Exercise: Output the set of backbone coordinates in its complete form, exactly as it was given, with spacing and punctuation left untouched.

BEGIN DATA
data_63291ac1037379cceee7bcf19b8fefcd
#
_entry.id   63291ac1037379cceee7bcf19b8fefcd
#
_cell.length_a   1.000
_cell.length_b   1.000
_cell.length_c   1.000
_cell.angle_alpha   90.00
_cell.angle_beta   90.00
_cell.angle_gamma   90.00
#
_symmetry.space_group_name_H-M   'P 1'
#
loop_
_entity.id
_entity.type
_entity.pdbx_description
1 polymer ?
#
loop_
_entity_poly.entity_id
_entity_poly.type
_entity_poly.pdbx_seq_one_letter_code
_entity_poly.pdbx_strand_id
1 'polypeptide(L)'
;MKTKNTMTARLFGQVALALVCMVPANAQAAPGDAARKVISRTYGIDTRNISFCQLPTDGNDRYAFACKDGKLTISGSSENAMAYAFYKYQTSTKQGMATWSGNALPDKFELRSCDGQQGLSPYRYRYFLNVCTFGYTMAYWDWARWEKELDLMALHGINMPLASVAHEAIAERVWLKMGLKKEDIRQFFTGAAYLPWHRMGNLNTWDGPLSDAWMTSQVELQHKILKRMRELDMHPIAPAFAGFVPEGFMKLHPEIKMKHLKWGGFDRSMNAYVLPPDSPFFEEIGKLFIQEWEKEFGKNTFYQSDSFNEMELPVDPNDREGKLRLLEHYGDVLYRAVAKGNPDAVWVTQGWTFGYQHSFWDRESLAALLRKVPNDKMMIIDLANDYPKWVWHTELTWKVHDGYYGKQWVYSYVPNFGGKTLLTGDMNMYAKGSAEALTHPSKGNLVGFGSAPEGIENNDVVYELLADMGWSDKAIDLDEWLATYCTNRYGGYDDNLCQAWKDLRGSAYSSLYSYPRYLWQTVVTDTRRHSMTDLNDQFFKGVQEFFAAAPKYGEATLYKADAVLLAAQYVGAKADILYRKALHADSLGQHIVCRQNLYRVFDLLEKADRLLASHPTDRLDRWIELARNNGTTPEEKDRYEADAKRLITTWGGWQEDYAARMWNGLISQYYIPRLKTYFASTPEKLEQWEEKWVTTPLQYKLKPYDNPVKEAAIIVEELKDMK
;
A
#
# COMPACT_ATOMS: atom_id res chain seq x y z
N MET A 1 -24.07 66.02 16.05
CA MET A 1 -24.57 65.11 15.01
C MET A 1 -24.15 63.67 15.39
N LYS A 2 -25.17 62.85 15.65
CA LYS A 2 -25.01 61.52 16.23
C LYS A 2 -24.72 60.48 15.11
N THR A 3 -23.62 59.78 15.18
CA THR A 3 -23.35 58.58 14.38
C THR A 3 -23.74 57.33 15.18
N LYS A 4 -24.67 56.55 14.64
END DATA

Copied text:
data_63291ac1037379cceee7bcf19b8fefcd
#
_entry.id   63291ac1037379cceee7bcf19b8fefcd
#
_cell.length_a   1.000
_cell.length_b   1.000
_cell.length_c   1.000
_cell.angle_alpha   90.00
_cell.angle_beta   90.00
_cell.angle_gamma   90.00
#
_symmetry.space_group_name_H-M   'P 1'
#
loop_
_entity.id
_entity.type
_entity.pdbx_description
1 polymer ?
#
loop_
_entity_poly.entity_id
_entity_poly.type
_entity_poly.pdbx_seq_one_letter_code
_entity_poly.pdbx_strand_id
1 'polypeptide(L)'
;MKTKNTMTARLFGQVALALVCMVPANAQAAPGDAARKVISRTYGIDTRNISFCQLPTDGNDRYAFACKDGKLTISGSSENAMAYAFYKYQTSTKQGMATWSGNALPDKFELRSCDGQQGLSPYRYRYFLNVCTFGYTMAYWDWARWEKELDLMALHGINMPLASVAHEAIAERVWLKMGLKKEDIRQFFTGAAYLPWHRMGNLNTWDGPLSDAWMTSQVELQHKILKRMRELDMHPIAPAFAGFVPEGFMKLHPEIKMKHLKWGGFDRSMNAYVLPPDSPFFEEIGKLFIQEWEKEFGKNTFYQSDSFNEMELPVDPNDREGKLRLLEHYGDVLYRAVAKGNPDAVWVTQGWTFGYQHSFWDRESLAALLRKVPNDKMMIIDLANDYPKWVWHTELTWKVHDGYYGKQWVYSYVPNFGGKTLLTGDMNMYAKGSAEALTHPSKGNLVGFGSAPEGIENNDVVYELLADMGWSDKAIDLDEWLATYCTNRYGGYDDNLCQAWKDLRGSAYSSLYSYPRYLWQTVVTDTRRHSMTDLNDQFFKGVQEFFAAAPKYGEATLYKADAVLLAAQYVGAKADILYRKALHADSLGQHIVCRQNLYRVFDLLEKADRLLASHPTDRLDRWIELARNNGTTPEEKDRYEADAKRLITTWGGWQEDYAARMWNGLISQYYIPRLKTYFASTPEKLEQWEEKWVTTPLQYKLKPYDNPVKEAAIIVEELKDMK
;
A
#
# COMPACT_ATOMS: atom_id res chain seq x y z
N MET A 1 -24.07 66.02 16.05
CA MET A 1 -24.57 65.11 15.01
C MET A 1 -24.15 63.67 15.39
N LYS A 2 -25.17 62.85 15.65
CA LYS A 2 -25.01 61.52 16.23
C LYS A 2 -24.72 60.48 15.11
N THR A 3 -23.62 59.78 15.18
CA THR A 3 -23.35 58.58 14.38
C THR A 3 -23.74 57.33 15.18
N LYS A 4 -24.67 56.55 14.64